When to use Adobe Photoshop
Plain and simple, Photoshop is for creating and editing photos and raster (pixel) based art work. The program was originally developed as a tool to enhance photographs, but over time its functionality has developed to the point where it can be used to create:
User interface designs
Editing pictures for print
Because there is so much information about Photoshop out there in the form of tutorials and guides, some people feel that it’s all you need – a one stop shop. This couldn’t be further from the truth. The problem is that there are instances when you don’t need to use Photoshop, and should in fact be using Illustrator or InDesign.
Do not create logos with Photoshop – It’s a bad idea that will do nothing but cost you time and money. Again, Photoshop is pixel, or raster based. If you create a logo with it, the files that it creates can not be enlarged or manipulated in the same manner that an Illustrator-based logo can. Do not set type in Photoshop for print projects – For type to print at its clearest, it needs to be vector based; Photoshop exports type as pixels. Now, you can save your Photoshop files in as an .EPS file which allows you to export type as vectors, but still this is not a best practice, so just don’t do it.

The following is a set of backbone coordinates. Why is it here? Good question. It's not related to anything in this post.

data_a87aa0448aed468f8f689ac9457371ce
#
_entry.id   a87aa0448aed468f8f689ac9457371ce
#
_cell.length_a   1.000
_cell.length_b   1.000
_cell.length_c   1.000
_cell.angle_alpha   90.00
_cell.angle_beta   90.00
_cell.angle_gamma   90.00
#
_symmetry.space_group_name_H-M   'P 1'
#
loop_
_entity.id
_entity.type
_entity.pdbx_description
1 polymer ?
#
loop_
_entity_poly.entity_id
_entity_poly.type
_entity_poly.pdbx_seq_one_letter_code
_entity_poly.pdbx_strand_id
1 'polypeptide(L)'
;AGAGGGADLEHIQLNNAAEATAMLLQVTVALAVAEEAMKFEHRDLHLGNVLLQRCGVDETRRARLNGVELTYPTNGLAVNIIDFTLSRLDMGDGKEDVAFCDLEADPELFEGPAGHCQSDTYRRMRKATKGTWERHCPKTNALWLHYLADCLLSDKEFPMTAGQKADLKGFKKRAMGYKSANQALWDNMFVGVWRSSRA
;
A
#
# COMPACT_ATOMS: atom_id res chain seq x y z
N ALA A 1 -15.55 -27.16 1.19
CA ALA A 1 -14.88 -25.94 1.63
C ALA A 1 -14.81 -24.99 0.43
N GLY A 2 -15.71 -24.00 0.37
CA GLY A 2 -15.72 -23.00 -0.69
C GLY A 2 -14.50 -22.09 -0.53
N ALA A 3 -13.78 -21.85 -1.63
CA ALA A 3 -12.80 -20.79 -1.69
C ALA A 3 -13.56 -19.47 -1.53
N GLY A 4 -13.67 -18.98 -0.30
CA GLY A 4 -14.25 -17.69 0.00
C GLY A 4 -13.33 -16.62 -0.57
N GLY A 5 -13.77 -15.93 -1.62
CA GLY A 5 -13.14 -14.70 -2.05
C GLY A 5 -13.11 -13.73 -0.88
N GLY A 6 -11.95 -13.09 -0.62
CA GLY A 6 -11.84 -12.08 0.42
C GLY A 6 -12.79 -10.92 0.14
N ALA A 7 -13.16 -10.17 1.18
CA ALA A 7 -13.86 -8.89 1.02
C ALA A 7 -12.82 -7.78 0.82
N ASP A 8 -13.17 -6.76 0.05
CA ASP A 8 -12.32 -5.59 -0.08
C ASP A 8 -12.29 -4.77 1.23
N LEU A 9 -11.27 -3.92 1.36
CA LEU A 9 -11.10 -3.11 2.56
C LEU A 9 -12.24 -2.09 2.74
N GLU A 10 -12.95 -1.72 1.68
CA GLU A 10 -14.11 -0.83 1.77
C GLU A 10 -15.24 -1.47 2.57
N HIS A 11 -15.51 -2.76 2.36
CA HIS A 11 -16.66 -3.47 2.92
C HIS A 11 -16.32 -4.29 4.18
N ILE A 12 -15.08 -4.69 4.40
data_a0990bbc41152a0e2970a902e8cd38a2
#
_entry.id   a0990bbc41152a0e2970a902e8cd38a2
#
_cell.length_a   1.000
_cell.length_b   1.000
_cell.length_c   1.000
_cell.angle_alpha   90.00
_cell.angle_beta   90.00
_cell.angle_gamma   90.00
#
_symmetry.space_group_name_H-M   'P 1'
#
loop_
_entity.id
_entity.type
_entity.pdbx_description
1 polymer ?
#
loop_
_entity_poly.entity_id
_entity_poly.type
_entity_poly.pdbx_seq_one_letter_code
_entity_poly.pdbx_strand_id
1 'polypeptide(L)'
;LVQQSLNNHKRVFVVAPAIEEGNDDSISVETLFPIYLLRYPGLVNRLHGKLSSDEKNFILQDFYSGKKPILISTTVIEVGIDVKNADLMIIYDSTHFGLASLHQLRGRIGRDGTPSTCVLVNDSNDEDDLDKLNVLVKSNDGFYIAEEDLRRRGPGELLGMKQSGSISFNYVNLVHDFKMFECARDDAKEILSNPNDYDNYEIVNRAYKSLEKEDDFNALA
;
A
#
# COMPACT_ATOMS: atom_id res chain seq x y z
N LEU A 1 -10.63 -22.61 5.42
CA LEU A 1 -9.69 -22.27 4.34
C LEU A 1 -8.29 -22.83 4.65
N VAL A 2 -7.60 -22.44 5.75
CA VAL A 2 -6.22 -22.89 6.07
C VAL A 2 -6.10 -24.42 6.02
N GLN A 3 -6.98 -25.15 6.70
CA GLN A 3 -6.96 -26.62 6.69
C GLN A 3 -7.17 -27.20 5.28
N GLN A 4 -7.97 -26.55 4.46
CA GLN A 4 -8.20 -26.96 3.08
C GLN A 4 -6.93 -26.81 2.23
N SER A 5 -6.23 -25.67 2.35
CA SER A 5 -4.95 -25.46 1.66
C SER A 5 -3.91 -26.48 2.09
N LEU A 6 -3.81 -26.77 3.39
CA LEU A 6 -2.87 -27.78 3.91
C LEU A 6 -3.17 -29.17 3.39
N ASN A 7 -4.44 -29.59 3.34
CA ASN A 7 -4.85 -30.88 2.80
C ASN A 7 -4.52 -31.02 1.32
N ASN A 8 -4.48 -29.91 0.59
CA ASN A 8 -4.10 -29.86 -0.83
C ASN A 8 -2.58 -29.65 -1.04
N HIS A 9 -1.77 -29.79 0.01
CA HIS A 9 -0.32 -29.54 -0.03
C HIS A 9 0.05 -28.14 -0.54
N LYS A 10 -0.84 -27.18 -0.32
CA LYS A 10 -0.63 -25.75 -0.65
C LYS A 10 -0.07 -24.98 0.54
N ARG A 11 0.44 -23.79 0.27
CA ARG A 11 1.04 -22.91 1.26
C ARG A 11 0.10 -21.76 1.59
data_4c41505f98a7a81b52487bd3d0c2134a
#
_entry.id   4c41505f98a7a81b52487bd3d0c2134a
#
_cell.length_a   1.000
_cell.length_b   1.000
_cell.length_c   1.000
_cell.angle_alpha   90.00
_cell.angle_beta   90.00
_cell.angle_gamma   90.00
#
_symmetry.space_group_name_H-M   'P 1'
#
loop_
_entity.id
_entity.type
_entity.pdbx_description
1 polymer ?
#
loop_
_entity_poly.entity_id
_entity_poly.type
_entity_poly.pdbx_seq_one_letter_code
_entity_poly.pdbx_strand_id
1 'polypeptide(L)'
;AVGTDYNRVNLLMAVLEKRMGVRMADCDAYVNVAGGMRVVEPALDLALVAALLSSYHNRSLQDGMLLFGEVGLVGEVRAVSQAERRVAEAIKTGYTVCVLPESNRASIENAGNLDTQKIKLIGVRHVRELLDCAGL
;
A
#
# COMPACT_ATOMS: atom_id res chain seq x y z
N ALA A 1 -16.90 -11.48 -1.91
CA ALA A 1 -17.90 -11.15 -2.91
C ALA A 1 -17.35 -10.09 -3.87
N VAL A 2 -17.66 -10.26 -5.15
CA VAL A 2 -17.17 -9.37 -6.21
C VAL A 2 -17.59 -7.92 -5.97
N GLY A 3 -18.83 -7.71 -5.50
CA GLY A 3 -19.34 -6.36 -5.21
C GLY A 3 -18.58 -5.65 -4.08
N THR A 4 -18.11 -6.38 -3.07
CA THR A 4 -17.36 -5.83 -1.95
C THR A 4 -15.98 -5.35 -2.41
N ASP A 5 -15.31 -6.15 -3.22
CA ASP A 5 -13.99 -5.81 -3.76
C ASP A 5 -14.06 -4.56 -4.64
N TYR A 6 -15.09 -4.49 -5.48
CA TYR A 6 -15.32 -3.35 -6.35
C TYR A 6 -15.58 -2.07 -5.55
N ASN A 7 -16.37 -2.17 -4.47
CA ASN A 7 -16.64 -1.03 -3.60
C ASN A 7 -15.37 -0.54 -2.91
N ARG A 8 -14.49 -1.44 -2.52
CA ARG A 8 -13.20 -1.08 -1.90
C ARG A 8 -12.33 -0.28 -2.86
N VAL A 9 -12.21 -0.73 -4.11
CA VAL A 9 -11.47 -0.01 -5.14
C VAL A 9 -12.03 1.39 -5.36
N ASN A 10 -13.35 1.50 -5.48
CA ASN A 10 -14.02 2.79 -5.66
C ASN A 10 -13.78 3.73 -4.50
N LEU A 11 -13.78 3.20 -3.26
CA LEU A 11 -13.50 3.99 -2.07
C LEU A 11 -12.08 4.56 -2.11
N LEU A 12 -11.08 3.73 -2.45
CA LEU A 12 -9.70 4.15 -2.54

There are a lot of tutorials on Adobe Photoshop. As a matter of fact, there are so many tutorials that focuses on Photoshop that many people contact me or comment on this site stating that there are not enough tutorials on Illustrator or Indesign. (One factual tidbit: My Illustrator tutorial section is the most popular page in the tutorials section according to Google Analytics. To be even more honest, it is the most popular page in the whole domain.) It is a good thing that there are a lot of tutorials on Photoshop, but there are some negative side effects within widely vast available information. These tutorials help you become an...
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